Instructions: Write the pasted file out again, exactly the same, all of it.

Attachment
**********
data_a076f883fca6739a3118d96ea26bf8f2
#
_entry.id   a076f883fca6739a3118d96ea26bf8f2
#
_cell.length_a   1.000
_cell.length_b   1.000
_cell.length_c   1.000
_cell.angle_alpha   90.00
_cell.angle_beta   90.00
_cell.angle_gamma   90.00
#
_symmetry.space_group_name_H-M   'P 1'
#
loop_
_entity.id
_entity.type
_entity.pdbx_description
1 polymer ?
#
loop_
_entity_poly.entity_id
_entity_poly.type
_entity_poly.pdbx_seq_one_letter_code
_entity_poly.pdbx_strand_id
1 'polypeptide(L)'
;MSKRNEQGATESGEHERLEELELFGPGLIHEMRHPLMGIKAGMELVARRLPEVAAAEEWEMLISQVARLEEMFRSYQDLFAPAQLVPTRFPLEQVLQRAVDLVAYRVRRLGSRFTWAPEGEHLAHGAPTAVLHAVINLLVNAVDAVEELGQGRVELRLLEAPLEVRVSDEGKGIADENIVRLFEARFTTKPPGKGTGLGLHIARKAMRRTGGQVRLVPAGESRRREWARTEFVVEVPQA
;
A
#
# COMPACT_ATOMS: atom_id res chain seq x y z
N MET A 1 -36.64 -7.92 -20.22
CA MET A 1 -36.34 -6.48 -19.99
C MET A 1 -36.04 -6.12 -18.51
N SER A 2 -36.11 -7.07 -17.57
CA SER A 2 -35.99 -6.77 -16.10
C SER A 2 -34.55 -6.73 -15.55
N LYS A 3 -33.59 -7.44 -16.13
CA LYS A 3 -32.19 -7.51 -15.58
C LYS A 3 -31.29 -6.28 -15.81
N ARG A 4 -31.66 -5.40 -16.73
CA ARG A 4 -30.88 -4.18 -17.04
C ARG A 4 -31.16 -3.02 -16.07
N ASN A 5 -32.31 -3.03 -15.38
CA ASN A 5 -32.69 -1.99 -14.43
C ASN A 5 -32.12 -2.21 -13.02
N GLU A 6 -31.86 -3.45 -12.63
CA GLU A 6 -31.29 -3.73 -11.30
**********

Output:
data_a076f883fca6739a3118d96ea26bf8f2
#
_entry.id   a076f883fca6739a3118d96ea26bf8f2
#
_cell.length_a   1.000
_cell.length_b   1.000
_cell.length_c   1.000
_cell.angle_alpha   90.00
_cell.angle_beta   90.00
_cell.angle_gamma   90.00
#
_symmetry.space_group_name_H-M   'P 1'
#
loop_
_entity.id
_entity.type
_entity.pdbx_description
1 polymer ?
#
loop_
_entity_poly.entity_id
_entity_poly.type
_entity_poly.pdbx_seq_one_letter_code
_entity_poly.pdbx_strand_id
1 'polypeptide(L)'
;MSKRNEQGATESGEHERLEELELFGPGLIHEMRHPLMGIKAGMELVARRLPEVAAAEEWEMLISQVARLEEMFRSYQDLFAPAQLVPTRFPLEQVLQRAVDLVAYRVRRLGSRFTWAPEGEHLAHGAPTAVLHAVINLLVNAVDAVEELGQGRVELRLLEAPLEVRVSDEGKGIADENIVRLFEARFTTKPPGKGTGLGLHIARKAMRRTGGQVRLVPAGESRRREWARTEFVVEVPQA
;
A
#
# COMPACT_ATOMS: atom_id res chain seq x y z
N MET A 1 -36.64 -7.92 -20.22
CA MET A 1 -36.34 -6.48 -19.99
C MET A 1 -36.04 -6.12 -18.51
N SER A 2 -36.11 -7.07 -17.57
CA SER A 2 -35.99 -6.77 -16.10
C SER A 2 -34.55 -6.73 -15.55
N LYS A 3 -33.59 -7.44 -16.13
CA LYS A 3 -32.19 -7.51 -15.58
C LYS A 3 -31.29 -6.28 -15.81
N ARG A 4 -31.66 -5.40 -16.73
CA ARG A 4 -30.88 -4.18 -17.04
C ARG A 4 -31.16 -3.02 -16.07
N ASN A 5 -32.31 -3.03 -15.38
CA ASN A 5 -32.69 -1.99 -14.43
C ASN A 5 -32.12 -2.21 -13.02
N GLU A 6 -31.86 -3.45 -12.63
CA GLU A 6 -31.29 -3.73 -11.30